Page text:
Clearing up consent

Even though consent is really simple to understand, our culture confuses it by placing too much emphasis on the situation and the environment rather than focusing on the people involved. How often have you heard things like:

“I saw them making out, she was obviously okay with it then.”
“She was sure dressed like she wanted it.”
“What did he expect when he went upstairs with her?”

Statements like these make it seem like there could be confusion about whether or not the person was consenting. That’s because these statements suggest that consent can be determined from the situation.

But the situation or environment doesn’t speak for you – only you can give consent.

For example:

  • Just because someone was making out doesn’t mean they are consenting to anything else.
  • Just because someone is dressed in revealing clothing doesn’t mean they are consenting to sex.
  • Just because someone goes up to another person’s bedroom doesn’t mean they are consenting to sex.

The only thing that matters in consent is the people in the moment of sexual activity and whether or not each one of them is consenting.  Everything else – the environment they’re in, their clothes, whether they were drinking, what they said earlier – is completely irrelevant.  When we focus on just that person in that moment, consent is actually so clear and intuitive.

This video shows examples of people saying and implying consent and non-consent.  Some use phrases while others use gestures, body language or facial expressions.   A person doesn’t need to scream or run away to make it apparent that they are not consenting.  When we focus on the person instead of the situation, regardless of the way they communicate no, the difference between consent and non-consent is very obvious.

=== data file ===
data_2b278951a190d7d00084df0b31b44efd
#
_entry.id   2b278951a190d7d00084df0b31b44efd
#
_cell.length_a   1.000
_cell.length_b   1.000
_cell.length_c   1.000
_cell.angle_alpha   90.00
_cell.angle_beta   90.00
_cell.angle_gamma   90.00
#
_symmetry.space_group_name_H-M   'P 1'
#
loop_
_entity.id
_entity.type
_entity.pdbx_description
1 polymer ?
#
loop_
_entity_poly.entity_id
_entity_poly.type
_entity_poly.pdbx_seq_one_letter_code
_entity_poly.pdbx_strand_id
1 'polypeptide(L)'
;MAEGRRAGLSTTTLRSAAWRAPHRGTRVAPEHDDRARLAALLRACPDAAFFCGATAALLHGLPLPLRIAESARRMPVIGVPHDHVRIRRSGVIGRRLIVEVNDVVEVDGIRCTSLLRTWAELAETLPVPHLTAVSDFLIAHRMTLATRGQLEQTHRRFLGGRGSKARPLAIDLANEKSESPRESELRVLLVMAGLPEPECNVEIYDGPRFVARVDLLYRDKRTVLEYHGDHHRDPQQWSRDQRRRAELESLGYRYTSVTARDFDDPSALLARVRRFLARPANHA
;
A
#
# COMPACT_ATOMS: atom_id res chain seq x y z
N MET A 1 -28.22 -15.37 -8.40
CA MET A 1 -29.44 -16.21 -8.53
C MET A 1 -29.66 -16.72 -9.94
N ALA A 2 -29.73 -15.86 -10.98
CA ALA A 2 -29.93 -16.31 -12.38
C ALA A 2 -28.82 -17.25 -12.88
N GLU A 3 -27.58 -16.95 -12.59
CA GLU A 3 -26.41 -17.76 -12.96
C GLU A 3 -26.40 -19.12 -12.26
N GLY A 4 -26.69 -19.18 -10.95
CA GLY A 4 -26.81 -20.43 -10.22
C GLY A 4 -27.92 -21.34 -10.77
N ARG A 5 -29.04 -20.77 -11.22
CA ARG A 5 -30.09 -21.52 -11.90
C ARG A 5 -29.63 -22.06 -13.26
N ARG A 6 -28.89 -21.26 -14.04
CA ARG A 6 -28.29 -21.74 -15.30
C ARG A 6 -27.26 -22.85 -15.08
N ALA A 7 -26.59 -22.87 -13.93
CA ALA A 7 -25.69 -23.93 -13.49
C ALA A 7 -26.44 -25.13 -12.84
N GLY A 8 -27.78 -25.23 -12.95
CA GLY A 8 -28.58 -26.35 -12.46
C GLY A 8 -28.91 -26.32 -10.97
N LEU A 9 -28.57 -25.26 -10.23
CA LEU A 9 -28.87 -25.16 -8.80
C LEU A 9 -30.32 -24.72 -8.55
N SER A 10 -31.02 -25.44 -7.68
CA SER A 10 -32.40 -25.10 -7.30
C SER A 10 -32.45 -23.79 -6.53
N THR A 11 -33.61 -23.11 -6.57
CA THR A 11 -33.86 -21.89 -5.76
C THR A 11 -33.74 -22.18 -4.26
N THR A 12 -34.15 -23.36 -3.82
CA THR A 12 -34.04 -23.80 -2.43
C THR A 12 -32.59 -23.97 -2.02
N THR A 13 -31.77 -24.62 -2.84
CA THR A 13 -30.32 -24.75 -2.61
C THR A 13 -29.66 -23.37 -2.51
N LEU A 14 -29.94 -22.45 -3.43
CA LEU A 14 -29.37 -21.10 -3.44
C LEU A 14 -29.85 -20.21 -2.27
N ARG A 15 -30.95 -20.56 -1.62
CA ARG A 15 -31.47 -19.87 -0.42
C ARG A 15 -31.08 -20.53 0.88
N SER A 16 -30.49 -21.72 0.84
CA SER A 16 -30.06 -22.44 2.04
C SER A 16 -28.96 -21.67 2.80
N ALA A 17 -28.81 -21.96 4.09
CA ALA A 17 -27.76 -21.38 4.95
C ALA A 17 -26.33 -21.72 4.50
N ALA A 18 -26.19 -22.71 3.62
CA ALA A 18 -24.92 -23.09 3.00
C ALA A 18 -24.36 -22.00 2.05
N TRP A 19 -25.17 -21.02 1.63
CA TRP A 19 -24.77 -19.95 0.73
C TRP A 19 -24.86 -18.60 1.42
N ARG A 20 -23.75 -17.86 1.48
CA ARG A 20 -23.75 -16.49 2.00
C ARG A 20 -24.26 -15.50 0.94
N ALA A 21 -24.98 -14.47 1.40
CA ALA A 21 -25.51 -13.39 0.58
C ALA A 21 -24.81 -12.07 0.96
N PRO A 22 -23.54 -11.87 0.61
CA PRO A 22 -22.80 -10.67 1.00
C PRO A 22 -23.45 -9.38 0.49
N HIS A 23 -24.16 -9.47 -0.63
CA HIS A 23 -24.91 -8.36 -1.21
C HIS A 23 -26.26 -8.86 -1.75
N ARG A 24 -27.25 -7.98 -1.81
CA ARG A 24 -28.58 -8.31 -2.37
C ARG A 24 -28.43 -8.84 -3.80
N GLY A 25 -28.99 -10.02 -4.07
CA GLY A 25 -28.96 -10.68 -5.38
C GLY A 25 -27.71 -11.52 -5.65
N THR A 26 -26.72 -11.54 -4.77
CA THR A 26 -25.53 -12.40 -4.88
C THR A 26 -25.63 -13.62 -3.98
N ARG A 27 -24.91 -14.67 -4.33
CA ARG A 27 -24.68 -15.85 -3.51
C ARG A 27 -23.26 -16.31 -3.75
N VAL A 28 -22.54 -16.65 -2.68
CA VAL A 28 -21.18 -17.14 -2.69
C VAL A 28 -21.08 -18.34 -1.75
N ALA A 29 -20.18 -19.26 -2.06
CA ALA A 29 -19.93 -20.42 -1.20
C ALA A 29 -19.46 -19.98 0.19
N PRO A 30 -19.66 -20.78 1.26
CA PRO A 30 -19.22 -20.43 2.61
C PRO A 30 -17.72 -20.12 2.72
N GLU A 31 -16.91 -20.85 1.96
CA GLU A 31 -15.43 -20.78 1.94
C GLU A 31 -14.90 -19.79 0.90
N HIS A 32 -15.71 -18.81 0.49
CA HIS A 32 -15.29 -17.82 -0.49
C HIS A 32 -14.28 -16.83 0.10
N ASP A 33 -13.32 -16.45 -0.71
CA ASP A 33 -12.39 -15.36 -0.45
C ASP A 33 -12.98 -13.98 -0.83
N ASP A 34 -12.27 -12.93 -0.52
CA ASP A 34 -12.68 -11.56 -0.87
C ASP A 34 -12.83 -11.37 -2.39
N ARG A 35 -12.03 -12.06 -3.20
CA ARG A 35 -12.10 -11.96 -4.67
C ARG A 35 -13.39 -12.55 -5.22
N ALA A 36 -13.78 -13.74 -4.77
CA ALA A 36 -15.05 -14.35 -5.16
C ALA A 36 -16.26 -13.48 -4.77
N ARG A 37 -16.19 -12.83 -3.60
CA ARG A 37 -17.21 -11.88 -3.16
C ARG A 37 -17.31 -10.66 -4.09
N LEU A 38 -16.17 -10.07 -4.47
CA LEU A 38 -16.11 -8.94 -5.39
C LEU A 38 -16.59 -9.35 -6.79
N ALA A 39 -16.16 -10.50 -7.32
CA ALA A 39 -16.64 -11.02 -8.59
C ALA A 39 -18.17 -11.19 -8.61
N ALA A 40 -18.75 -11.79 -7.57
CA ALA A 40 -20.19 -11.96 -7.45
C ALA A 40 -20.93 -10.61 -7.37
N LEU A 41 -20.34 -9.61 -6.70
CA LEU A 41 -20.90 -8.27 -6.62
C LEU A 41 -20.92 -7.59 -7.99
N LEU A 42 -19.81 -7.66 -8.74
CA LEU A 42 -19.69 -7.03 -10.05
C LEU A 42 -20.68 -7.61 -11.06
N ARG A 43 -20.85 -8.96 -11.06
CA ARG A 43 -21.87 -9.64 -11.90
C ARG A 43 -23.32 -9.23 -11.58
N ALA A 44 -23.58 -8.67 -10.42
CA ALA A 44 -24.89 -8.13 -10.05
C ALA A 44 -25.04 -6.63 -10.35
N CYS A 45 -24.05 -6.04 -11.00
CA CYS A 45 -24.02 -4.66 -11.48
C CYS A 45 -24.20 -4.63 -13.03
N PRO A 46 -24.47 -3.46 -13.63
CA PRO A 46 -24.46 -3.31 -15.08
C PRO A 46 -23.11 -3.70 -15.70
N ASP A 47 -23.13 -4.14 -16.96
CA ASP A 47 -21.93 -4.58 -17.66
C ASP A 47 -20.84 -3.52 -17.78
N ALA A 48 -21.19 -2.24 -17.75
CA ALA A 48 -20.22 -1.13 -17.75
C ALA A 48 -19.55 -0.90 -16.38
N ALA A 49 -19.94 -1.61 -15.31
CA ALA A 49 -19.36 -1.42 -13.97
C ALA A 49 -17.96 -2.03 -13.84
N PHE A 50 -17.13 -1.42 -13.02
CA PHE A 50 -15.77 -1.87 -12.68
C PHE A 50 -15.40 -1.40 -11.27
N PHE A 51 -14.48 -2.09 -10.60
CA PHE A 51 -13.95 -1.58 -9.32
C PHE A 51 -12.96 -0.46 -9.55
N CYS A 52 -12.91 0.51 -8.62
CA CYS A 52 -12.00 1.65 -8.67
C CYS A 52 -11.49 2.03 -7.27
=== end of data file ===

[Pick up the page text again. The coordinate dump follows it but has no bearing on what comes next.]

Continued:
Even if the environment seems like one where consent is “expected” (for example, going upstairs with someone at a party) people still need to check in with each other.  If you are ever unsure if the person you are with is consenting, just stop and ask.  When we engage in sexual activity, we intuitively check in with each other on a constant basis.  This concept is far from revolutionary; it is the natural way we communicate.

As you can see, consent is a clear and simple concept, and the idea that people misunderstand consent is a myth.  So why does sexual violence happen?

In our rape-prone culture, people don’t take consent seriously.  Think about terms like “tease” or “playing hard-to-get.” Phrases like this reflect that our society often treats consent as a joke, and that “no” just means “try harder.”

But consent isn’t a game, and it isn’t funny. Ignoring someone saying or implying “no” is an act of violence. Disregarding consent is about gaining power over another person.  It’s about hurting another person.  It’s about controlling another person.

When consent is ignored, it’s sexual assault.